This is the only toy that’s being included in every section. Our dogs have used various size Kongs since they were puppies, and still do today. They are useful for so many reasons and are very durable.
Kongs are available in a variety of sizes. Ther are special sizes and varying levels of rubber strength for Kong toys for puppies, small through large dogs, seniors and power chewers.
Classic Kong toys are basically hard rubber cylinders that are hollow in the middle for you to stuff with food for your dog. You can also leave Kongs empty as toys for fetching or chewing.
Kongs are so versatile in their uses. Just a few of the ideas you can use them for:
- Slow feeding dogs who eat too fast
- Crate training to keep your dog busy and excited about going in their crate
- Reducing anxiety when you leave the house
- Training puppies or adult dogs
- Playtime and fetch
- Distraction during nail trimming or grooming
- Redirect excitement when new people enter your home
You can include any of your pup’s favorites like peanut butter, canned food, yogurt, applesauce, easy cheese, dog treats, fruit, berries, or canned meats. For teething puppies, or to make the Kong last longer for adults, you can freeze it overnight.
It’s also very easy to make Kong stuffing recipes at home using your dog’s favorite foods. Check out our post on easy dog Kong recipes you can make at home with leftovers.
Hipat Large Dog Treat Ball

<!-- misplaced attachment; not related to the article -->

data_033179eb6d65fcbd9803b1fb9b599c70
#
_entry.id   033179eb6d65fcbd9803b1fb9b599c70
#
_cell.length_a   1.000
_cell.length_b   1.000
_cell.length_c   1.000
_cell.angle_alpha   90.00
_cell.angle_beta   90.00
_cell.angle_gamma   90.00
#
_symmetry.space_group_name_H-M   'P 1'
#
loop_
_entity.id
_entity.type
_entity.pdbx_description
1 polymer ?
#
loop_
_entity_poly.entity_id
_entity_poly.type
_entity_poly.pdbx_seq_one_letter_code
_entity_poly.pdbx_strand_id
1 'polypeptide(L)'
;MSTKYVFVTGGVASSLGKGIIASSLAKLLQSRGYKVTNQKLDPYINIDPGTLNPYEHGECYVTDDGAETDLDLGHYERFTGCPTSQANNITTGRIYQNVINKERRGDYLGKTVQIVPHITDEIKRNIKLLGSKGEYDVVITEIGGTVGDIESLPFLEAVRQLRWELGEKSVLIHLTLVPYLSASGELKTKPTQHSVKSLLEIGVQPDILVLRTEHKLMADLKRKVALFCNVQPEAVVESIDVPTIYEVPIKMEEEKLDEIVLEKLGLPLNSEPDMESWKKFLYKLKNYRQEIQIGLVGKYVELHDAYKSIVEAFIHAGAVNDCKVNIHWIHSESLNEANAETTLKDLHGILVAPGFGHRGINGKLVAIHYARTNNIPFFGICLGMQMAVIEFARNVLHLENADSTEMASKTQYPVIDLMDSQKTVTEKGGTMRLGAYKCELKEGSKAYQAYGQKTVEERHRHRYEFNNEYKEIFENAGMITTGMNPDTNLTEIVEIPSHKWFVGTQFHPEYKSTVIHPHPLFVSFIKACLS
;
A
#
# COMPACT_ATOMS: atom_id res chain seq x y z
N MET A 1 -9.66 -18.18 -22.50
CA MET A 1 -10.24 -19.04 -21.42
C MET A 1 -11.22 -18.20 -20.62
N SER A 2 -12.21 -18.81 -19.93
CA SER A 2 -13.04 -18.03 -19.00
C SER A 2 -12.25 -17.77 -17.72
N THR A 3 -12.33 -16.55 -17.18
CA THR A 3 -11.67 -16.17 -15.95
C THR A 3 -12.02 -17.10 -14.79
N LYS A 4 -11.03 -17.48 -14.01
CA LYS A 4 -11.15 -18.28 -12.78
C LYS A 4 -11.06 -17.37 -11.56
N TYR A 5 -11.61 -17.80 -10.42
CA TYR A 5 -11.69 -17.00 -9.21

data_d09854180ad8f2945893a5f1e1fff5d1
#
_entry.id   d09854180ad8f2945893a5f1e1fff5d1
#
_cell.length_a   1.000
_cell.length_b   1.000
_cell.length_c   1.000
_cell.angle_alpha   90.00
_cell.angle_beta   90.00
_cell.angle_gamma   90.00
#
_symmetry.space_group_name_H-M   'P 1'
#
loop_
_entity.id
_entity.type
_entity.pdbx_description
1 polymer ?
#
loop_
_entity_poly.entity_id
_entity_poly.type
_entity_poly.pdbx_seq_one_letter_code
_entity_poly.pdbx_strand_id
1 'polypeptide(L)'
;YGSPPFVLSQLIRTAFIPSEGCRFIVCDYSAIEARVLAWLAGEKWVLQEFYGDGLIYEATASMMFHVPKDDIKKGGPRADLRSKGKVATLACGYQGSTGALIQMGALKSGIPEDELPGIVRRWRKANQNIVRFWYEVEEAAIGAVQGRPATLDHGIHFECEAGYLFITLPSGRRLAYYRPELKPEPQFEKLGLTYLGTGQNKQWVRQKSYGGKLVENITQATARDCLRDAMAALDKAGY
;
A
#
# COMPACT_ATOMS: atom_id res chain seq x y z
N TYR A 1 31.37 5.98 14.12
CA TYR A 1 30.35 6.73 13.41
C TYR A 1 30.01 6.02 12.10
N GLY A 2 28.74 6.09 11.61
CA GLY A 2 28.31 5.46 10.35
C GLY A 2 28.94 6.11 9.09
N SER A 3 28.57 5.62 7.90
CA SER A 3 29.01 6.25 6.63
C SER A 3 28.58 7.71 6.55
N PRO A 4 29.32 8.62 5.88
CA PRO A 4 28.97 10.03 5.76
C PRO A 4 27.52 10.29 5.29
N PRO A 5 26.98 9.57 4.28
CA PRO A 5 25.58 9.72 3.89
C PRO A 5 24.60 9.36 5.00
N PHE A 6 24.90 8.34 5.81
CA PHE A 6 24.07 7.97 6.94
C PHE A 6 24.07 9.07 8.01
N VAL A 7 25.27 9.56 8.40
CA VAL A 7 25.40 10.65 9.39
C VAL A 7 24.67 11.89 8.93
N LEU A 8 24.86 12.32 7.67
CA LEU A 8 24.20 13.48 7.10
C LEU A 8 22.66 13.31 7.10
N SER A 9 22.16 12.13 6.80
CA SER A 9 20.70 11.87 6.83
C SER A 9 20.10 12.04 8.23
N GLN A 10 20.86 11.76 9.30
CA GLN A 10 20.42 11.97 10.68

This Hipat dog treat ball toy has been one of our chocolate lab’s favorite treat toys her entire life. She isn’t a bug chewer but LOVES food, so she hasn’t been gentle on this toy and it’s still held up well.
Just add treats or kibble in the main opening of the ball and let your dog have at it! There’s a small lip inside the opening of the ball that slows the kibble from just falling out and makes the last few pieces harder to get.
The ball has indented shapes built-in which makes it easy for your dog to pick up and reposition the ball.
To clean you can just rinse it out. It’s hard to get all the water out because of the small lip inside the main opening though.
I made a small hole on the opposite end with a small screwdriver to let the water drain out the other side, but it’s not necessary to do so.
Outward Hound Nina Ottosson Puzzle Toy for Dogs
These puzzle toys by Nina Ottosson have been a big hit with our dogs, but especially with our chocolate lab, Casey, who is the smartest of the lot.
Even if your dog is not a huge chewer, however, you’ll want to keep a close eye on them while they play with this due to pieces they could remove and swallow.
There a lot of different varieties of these puzzle toys for your dog to try, from very easy to quite difficult.
Each toy has multiple spots to hide treats or kibble, and your pup has to figure out how to get them out by removing pegs, sliding covers over, opening flaps, etc.